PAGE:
Yet this is the point where dreams become real. Congress will likely take the matter up soon, with democrats salivating to sanctify another tranche of foreigners, while republicans yammer about moral obligations to aliens who despise them.
If any of this seems familiar, that’s because it is. The 1986 Simpson Mazzoli Act legalized some 3-4 million primarily Mexicans in exchange for absolute assurances of tougher border security and criminal penalties on employers who knowingly hire illegals. Well apparently Apple’s legal department failed to inform Tim Cook.
250 of my Apple coworkers are #Dreamers. I stand with them. They deserve our respect as equals and a solution rooted in American values.
I’m sure he’ll be duck-walked out of the boardroom in leg irons any day now. But the more important point is that Reagan, with the aid of a consistently traitorous Chamber of Commerce, got absolutely played by the left in 1986. Once legalized, the three million dreamers were promptly replaced by 12 million new illegals. This being the cohort who gave birth to the current generation of Amerind narcoleptics.
We are told ad infinitum that today’s darlings–who explicitly remind us that they are taking our country–are here by only the agency of their parents. Thus what black-hearted abomination would turn away an innocent reconquista? So what then do you imagine the left would have said in 1992 at the suggestion that all illegals must be vigorously deported so their innocent children weren’t left to grow up in a country in which they have no right to reside? Why they would have said HATE NAZI BIGOT, obviously. The problem wasn’t fixed, as that might have fixed the problem.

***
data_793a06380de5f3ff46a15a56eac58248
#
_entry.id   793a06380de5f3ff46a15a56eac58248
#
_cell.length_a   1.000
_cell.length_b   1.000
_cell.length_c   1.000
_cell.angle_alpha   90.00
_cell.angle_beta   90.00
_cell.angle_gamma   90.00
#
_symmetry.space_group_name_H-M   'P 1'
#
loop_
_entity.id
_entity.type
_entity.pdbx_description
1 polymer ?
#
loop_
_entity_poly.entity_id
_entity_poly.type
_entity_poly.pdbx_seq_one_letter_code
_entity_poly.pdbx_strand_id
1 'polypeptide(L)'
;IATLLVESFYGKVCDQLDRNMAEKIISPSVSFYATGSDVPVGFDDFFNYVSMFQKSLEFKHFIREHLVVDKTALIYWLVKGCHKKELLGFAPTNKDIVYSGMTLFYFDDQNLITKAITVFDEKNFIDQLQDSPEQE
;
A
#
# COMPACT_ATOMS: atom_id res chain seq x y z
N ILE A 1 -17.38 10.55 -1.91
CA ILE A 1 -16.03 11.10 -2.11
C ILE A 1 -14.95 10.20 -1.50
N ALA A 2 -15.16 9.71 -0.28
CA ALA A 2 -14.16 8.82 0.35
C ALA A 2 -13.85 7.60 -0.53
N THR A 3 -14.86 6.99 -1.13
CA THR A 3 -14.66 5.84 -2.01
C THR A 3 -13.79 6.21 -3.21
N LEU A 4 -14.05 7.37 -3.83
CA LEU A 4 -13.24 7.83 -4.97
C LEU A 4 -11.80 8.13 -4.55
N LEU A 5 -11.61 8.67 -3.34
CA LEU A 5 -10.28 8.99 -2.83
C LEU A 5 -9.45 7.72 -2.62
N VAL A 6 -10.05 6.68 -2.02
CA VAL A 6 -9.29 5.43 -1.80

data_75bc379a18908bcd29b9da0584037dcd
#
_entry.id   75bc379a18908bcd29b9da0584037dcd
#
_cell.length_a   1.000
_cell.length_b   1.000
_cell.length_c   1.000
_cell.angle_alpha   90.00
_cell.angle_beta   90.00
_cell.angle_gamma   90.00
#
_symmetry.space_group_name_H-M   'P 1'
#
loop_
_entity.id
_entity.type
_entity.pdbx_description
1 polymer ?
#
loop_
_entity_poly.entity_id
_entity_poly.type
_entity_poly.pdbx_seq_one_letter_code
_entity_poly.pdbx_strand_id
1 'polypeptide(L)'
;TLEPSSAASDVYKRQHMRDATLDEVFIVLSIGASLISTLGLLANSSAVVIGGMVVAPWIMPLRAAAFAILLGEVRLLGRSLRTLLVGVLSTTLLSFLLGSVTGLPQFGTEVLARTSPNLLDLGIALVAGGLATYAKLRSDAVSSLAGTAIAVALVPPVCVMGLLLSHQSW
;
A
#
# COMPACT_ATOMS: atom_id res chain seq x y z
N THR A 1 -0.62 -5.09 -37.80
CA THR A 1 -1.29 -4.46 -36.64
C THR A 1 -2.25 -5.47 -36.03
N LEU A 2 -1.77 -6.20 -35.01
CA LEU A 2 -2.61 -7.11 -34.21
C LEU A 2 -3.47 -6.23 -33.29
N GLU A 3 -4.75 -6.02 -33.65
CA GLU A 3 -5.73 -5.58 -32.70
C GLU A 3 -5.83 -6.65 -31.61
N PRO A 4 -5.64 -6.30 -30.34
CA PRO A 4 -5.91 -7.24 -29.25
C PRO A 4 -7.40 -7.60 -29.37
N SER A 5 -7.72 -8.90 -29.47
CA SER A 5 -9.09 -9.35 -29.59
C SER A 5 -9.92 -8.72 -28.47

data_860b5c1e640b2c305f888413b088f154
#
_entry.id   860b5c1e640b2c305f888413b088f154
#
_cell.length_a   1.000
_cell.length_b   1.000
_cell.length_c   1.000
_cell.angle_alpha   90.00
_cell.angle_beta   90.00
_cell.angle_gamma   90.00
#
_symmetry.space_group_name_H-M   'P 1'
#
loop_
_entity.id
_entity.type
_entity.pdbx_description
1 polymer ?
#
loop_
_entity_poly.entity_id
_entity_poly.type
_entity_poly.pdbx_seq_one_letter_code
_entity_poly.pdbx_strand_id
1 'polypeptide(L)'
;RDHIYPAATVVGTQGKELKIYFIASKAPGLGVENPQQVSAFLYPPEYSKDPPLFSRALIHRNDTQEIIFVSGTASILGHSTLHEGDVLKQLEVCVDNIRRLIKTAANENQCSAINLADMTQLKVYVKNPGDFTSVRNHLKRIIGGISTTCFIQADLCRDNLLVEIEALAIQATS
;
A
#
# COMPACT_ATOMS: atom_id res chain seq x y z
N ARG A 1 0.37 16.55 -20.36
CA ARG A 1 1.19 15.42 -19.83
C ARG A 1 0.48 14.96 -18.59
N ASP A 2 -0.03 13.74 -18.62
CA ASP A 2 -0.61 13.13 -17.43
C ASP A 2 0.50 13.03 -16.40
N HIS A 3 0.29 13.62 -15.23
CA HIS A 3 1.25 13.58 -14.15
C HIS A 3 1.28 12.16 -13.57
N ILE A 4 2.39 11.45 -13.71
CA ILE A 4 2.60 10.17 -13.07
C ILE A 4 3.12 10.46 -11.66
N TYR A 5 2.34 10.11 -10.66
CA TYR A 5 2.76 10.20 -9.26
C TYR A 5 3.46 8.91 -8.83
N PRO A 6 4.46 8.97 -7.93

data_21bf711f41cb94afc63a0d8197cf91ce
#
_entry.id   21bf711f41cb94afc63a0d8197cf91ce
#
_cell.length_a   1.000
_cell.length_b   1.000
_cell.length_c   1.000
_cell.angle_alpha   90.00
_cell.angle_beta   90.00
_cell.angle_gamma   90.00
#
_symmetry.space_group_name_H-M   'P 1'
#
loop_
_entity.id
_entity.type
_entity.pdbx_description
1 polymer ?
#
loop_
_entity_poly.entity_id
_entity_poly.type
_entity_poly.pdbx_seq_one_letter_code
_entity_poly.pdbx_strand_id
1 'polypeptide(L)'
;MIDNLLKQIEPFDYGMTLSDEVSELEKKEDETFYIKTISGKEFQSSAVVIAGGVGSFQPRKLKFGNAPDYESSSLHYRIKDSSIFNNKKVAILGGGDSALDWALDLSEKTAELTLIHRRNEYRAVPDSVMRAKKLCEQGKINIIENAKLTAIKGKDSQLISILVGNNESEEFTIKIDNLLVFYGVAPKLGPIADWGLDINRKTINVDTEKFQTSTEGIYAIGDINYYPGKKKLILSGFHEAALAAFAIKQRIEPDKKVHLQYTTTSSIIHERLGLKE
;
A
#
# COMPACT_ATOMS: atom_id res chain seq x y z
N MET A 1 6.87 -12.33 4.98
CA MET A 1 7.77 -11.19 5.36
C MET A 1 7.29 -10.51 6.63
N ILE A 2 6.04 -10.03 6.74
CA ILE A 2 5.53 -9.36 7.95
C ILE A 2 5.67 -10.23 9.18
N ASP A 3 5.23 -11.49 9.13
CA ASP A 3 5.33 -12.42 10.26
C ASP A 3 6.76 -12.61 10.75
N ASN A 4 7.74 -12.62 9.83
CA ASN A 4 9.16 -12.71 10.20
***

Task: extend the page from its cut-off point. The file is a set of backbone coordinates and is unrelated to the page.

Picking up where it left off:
So since this enormous matter of national policy may actually end up being decided by parties other than unelected judges, I’d like to offer some advice to the side that pretends to be on mine. Give considerable contemplation to the time value of money.
In finance, this means that a dollar today is worth more than one tomorrow. And a dollar promised many years in the future is worth practically nothing at all. In 1986, the left got all its dollars on day one: millions of new brown Americans. The right got dollars promised in the future. The net present value of which turned out to be pocket lint.
If the Republicans want to trade dreamer legalization (again) they must only do so with drastic, tangible, and immediate returns on the investment. That means deep cuts in legal immigration numbers today. A border wall and robust internal enforcement apparatus today. An end to family chain migration, visa lotteries, and H1bs today.
Anything the right doesn’t receive immediately is a thing it won’t receive. And since Congress’ accountants understand this perfectly, we may eagerly await news of phased-in migration cuts starting in 2028, and a commitment from CEOs to hire Americans every single time they feel like it. And hey, those are promises we’ll be getting today.